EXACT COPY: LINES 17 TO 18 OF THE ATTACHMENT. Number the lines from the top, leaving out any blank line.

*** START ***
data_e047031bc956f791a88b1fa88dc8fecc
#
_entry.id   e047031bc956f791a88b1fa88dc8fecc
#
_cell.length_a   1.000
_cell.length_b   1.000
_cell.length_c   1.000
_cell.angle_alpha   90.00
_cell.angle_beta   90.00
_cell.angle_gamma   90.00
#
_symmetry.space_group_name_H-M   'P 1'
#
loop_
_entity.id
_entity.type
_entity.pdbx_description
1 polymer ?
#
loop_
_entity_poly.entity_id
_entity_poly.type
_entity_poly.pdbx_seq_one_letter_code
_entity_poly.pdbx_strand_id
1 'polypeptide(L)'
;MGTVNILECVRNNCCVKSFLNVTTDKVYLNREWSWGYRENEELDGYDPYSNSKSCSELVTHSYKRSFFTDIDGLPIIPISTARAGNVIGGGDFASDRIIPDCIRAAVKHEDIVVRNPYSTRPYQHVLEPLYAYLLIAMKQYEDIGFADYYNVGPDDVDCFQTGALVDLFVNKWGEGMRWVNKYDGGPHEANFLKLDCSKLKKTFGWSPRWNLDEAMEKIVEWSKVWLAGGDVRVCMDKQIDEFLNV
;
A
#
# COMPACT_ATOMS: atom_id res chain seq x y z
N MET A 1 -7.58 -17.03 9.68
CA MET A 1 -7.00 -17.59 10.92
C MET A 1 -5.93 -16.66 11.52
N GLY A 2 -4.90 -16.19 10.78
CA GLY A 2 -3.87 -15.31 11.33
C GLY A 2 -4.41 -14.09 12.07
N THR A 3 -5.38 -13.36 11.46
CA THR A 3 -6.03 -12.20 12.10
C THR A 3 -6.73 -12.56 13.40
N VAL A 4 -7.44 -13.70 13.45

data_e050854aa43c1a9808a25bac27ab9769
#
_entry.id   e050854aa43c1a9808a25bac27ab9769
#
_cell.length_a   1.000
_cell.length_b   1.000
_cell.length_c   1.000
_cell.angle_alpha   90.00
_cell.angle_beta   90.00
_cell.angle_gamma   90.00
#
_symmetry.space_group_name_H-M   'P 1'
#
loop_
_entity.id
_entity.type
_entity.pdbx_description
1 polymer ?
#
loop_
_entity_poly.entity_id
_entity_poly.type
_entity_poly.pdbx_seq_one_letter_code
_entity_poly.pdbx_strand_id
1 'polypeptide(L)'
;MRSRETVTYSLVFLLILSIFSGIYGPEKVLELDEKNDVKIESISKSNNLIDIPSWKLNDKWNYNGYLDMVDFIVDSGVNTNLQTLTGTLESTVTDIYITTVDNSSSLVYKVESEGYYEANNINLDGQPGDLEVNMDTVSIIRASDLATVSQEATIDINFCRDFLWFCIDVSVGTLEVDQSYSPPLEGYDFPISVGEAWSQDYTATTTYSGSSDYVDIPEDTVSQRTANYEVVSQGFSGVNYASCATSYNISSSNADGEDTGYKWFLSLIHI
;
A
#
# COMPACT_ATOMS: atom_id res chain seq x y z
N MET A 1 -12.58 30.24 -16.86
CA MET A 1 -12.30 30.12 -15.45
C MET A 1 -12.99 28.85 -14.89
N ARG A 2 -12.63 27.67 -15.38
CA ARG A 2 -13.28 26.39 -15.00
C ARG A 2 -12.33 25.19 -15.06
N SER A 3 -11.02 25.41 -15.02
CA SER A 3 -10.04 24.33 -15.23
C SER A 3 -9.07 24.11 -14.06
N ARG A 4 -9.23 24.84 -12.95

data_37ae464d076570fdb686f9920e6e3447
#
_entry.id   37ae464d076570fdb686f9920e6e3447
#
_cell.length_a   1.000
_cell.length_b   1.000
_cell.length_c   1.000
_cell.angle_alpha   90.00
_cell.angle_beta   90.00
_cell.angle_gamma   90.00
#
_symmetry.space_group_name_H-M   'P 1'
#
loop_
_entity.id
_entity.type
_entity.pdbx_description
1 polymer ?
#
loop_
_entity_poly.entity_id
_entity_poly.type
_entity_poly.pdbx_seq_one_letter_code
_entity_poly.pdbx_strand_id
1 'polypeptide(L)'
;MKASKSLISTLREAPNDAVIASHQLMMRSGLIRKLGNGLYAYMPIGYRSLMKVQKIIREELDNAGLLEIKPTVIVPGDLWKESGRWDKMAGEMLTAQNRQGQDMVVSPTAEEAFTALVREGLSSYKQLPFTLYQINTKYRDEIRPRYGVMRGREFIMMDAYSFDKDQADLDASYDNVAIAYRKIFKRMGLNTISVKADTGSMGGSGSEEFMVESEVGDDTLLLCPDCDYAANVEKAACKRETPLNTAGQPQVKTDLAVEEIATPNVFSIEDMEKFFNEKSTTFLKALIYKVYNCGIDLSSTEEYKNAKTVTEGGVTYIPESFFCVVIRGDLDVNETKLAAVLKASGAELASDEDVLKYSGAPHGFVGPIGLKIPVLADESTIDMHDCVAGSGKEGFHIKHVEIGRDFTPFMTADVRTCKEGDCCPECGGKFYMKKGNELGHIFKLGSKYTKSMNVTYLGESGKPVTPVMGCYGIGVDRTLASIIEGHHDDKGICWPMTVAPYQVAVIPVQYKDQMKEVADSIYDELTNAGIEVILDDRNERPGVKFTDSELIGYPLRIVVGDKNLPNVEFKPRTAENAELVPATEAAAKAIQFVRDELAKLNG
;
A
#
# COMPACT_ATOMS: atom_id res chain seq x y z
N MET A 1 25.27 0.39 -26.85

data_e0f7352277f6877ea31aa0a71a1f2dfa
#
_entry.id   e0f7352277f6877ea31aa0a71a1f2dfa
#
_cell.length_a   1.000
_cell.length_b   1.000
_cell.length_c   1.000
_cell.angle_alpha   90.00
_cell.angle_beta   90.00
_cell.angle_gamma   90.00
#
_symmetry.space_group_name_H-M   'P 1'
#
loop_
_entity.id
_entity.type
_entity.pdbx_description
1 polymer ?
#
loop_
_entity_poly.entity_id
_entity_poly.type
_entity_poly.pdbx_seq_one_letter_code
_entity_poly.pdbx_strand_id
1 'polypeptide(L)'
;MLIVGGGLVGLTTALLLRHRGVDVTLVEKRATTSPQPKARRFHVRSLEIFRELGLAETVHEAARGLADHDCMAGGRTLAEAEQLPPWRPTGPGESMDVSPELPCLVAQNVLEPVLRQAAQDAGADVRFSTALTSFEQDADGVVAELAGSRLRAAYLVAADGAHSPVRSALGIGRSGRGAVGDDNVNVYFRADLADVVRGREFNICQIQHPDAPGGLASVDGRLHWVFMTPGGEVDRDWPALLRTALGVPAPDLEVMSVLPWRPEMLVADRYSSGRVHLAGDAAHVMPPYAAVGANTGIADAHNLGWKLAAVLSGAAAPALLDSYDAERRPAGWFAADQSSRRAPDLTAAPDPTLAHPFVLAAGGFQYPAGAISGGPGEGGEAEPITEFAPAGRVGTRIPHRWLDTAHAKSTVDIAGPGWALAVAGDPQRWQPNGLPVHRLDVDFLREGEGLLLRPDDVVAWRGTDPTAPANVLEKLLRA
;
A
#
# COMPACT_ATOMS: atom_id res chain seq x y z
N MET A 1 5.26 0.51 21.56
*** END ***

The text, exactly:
_entity.pdbx_description
1 polymer ?